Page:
Advertisement

Applying Modular Method Engineering to Validate and Extend the RESCUE Requirements Process

  • Jolita Ralyté
  • Neil Maiden
  • Colette Rolland
  • Rébecca Deneckère
Part of the Lecture Notes in Computer Science book series (LNCS, volume 3716)

Abstract

Configuring and applying complex requirements processes in organisations remains a challenging problem. This paper reports the application of the Map-driven Modular Method Re-engineering approach (MMMR) to a research-based requirements process called RESCUE. RESCUE had evolved in the light of research findings and client requests. The MMMR approach was applied to model the RESCUE process, identify omissions and weaknesses, and to reason about improvements to RESCUE that are currently being implemented. Results have implications for both the scalability and effectiveness of the MMMR approach and for innovative requirements processes such as RESCUE.

Keywords

System Boundary Requirement Process Requirement Engineer Rescue Process Rescue Requirement 
These keywords were added by machine and not by the authors. This process is experimental and the keywords may be updated as the learning algorithm improves.

Preview

Unable to display preview. Download preview PDF.

Unable to display preview. Download preview PDF.

References

  1. 1.
    Alexander, C.: The Timeless Way of Building. Oxford University Press, New York (1979)Google Scholar
  2. 2.
    Baddeley, A.D.: Human memory: Theory and practice. Lawrence Erlbaum Associates, Hove (1990)Google Scholar
  3. 3.
    Goetz, R., Rupp, C.: Psychotherapy for Systems Requirements. In: Proceedings 2nd IEEE International Conference on Cognitive Informatics, pp. 75–80. IEEE CS Press, Los Alamitos (2003)CrossRefGoogle Scholar
  4. 4.
    Hammond, J., Rawlings, R., Hall, A.: Will It Work? In: Proceedings 5th IEEE International Symposium Requirements Engineering, pp. 102–109. IEEE CS Press, Los Alamitos (2001)Google Scholar
  5. 5.
    Jarke, M., Rolland, C., Sutcliffe, A., Domges, R.: The NATURE requirements Engineering. Shaker, Aachen (1999)Google Scholar
  6. 6.
    Leffingwell, D., Widrig, D.: Managing Software Requirements: A Unified Approach. Addison-Wesley-Longman, Amsterdam (2000)Google Scholar
  7. 7.
    Maiden, N.A.M., Rugg, G.: ACRE: Selecting Methods For Requirements Acquisition. Software Engineering Journal 11(3), 183–192 (1996)CrossRefGoogle Scholar
  8. 8.
    Maiden, N.A.M., Cisse, M., Perez, H., Manuel, D.: CREWS Validation Frames: Patterns for Validating System Requirements. In: Proceedings REFSQ 1998 Workshop (1998)Google Scholar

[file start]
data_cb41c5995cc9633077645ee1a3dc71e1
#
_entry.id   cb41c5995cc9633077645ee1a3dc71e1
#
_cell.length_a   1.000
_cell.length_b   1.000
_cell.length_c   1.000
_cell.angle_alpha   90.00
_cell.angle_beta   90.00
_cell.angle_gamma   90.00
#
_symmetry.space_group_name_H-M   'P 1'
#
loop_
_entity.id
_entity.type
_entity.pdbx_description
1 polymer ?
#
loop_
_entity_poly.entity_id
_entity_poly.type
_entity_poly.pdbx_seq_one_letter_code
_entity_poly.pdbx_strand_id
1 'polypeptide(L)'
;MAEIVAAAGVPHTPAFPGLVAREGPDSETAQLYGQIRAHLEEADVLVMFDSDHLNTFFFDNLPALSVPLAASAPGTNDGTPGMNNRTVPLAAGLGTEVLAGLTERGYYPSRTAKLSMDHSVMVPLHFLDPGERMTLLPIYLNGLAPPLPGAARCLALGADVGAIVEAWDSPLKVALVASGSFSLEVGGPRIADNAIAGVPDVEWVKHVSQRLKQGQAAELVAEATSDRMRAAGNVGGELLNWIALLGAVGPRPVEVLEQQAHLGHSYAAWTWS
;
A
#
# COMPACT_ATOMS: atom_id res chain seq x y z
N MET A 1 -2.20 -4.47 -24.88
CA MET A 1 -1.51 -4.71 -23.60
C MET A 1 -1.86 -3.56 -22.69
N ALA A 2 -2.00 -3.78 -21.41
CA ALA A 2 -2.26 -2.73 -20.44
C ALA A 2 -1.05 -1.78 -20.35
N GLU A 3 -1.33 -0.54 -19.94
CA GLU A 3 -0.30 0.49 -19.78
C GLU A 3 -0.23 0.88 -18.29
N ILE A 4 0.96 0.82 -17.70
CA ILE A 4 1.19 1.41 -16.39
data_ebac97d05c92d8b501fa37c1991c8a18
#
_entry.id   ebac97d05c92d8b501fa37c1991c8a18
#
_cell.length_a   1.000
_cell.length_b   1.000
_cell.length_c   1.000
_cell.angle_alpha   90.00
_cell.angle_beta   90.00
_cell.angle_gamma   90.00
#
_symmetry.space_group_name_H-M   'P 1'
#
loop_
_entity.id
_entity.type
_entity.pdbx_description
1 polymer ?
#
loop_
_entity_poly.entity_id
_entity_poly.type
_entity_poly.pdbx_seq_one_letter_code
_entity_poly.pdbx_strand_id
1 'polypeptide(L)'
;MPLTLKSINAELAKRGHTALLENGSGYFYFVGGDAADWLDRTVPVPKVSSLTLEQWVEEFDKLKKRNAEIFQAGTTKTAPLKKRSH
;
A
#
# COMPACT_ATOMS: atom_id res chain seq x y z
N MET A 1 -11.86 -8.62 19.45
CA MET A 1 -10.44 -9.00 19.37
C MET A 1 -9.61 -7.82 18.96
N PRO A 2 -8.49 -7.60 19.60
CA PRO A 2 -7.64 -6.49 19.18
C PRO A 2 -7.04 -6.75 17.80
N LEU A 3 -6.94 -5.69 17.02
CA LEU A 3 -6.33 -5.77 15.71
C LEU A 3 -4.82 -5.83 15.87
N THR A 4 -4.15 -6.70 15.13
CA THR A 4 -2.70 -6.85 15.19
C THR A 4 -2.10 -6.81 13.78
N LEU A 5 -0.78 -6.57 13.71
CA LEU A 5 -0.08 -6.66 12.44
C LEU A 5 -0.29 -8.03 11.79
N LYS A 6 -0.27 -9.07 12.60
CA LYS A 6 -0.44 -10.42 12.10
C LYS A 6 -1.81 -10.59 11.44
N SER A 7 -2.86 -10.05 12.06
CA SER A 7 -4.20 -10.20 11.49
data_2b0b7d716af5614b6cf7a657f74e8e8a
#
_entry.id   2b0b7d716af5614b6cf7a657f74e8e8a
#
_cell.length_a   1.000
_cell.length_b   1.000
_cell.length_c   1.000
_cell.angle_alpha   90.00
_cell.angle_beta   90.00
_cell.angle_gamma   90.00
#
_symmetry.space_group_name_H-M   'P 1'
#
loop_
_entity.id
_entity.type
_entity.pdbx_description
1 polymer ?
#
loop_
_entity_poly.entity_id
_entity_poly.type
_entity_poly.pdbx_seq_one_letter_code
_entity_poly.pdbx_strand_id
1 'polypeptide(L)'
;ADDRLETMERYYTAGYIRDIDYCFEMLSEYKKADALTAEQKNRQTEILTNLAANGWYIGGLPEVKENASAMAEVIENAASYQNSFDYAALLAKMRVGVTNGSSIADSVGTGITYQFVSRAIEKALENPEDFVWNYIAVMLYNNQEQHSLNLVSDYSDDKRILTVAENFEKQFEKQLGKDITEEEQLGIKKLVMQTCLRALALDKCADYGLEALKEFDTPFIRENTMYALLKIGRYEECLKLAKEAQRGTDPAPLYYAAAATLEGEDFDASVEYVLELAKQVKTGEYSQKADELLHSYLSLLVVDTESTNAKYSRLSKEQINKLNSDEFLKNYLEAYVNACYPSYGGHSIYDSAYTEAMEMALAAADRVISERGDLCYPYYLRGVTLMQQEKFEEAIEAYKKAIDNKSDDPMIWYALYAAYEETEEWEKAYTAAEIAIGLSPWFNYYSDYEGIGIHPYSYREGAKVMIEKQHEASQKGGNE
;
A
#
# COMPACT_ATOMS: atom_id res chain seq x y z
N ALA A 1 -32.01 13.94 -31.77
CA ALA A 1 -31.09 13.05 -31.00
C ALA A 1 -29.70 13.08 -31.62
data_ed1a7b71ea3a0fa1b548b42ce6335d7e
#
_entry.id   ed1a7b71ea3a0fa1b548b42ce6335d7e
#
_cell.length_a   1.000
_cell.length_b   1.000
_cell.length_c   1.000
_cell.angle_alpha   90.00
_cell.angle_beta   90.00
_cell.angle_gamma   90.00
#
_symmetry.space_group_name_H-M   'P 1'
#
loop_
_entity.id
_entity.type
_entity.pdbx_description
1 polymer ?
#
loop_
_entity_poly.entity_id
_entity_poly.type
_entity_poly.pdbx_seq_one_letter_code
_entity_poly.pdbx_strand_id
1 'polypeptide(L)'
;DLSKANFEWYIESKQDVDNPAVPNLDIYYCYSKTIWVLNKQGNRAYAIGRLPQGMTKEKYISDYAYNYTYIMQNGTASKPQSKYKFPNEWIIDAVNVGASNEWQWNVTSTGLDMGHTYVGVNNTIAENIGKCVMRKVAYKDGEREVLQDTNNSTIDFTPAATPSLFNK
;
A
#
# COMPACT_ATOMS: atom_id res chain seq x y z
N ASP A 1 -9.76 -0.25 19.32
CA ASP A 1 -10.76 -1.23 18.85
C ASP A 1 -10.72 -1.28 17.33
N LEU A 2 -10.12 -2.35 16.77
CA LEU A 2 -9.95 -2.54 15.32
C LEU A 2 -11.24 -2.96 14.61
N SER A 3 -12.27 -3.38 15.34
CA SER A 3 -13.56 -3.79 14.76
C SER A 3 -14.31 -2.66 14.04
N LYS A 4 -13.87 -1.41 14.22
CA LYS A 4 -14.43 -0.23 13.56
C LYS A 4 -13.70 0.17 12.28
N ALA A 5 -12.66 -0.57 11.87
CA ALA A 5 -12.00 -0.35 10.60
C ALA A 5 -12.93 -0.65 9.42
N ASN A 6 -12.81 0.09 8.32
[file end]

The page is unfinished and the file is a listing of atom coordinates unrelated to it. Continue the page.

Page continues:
9. 9.
    Maiden, N.A.M., Jones, S.V., Flynn, M.: Innovative Requirements Engineering Applied to ATM. In: Proceedings ATM (Air Traffic Management), Budapest, June 23-27 (2003)Google Scholar
  10. 10.
    Maiden, N.A.M., Jones, S.V., Manning, S., Greenwood, J., Renou, L.: Model-Driven Requirements Engineering: Synchronising Models in an Air Traffic Management Case Study. In: Persson, A., Stirna, J. (eds.) CAiSE 2004. LNCS, vol. 3084, pp. 368–383. Springer, Heidelberg (2004)CrossRefGoogle Scholar
  11. 11.
    Mavin, A., Maiden, N.A.M.: Determining Socio-Technical Systems Requirements: Experiences with Generating and Walking Through Scenarios. In: Proceedings 11th International Conference on Requirements Engineering, pp. 213–222. IEEE CS Press, Los Alamitos (2003)Google Scholar
  12. 12.
    Ralyté, J., Rolland, C.: An Approach for Method Reengineering. In: Kunii, H.S., Jajodia, S., Sølvberg, A. (eds.) ER 2001. LNCS, vol. 2224, pp. 471–484. Springer, Heidelberg (2001)CrossRefGoogle Scholar
  13. 13.
    Robertson, S., Robertson, J.: Mastering the Requirements Process. Addison-Wesley-Longman, Amsterdam (1999)Google Scholar
  14. 14.
    Rolland, C., Prakash, N., Benjamen, A.: A multi-model view of process modelling. Requirements Engineering Journal, 169–187 (1999)Google Scholar
  15. 15.
    Sutcliffe, A.G., Maiden, N.A.M., Minocha, S., Manuel, D.: Supporting Scenario-Based Requirements Engineering. IEEE Transactions on Software Engineering 24(12), 1072–1088 (1998)CrossRefGoogle Scholar
  16. 16.
    van Lamsweerde, A.: Goal-Oriented Requirements Engineering: A Roundtrip from Research to Practice. In: Proceedings 12th IEEE International Conference on Requirements Engineering, pp. 4–7. IEEE CS Press, Los Alamitos (2004)Google Scholar
  17. 17.
    Vicente, K.: Cognitive work analysis. Lawrence Erlbaum Associates, Mahwah (1999)Google Scholar
  18. 18.
    Yu, E., Mylopoulos, J.M.: Understanding “Why” in Software Process Modelling, Analysis and Design. In: Proceedings, 16th International Conference on Software Engineering, pp. 159–168. IEEE CS Press, Los Alamitos (1994)CrossRefGoogle Scholar
  19. 19.
    Zachos, K., Maiden, N.A.M.: ART-SCENE: Enhancing Scenario Walkthroughs with Multi-Media Scenarios. In: Proceedings 12th IEEE International Conference on Requirements Engineering, pp. 360–361. IEEE CS Press, Los Alamitos (2004)Google Scholar

Copyright information

© Springer-Verlag Berlin Heidelberg 2005

Authors and Affiliations

  • Jolita Ralyté
    • 1
  • Neil Maiden
    • 2
  • Colette Rolland
    • 3
  • Rébecca Deneckère
    • 3
  1. 1.CUIUniversity of GenevaGenève 4Switzerland
  2. 2.Centre for HCI DesignCity UniversityLondonUK
  3. 3.CRIUniversity of Paris 1 – SorbonneParisFrance

Personalised recommendations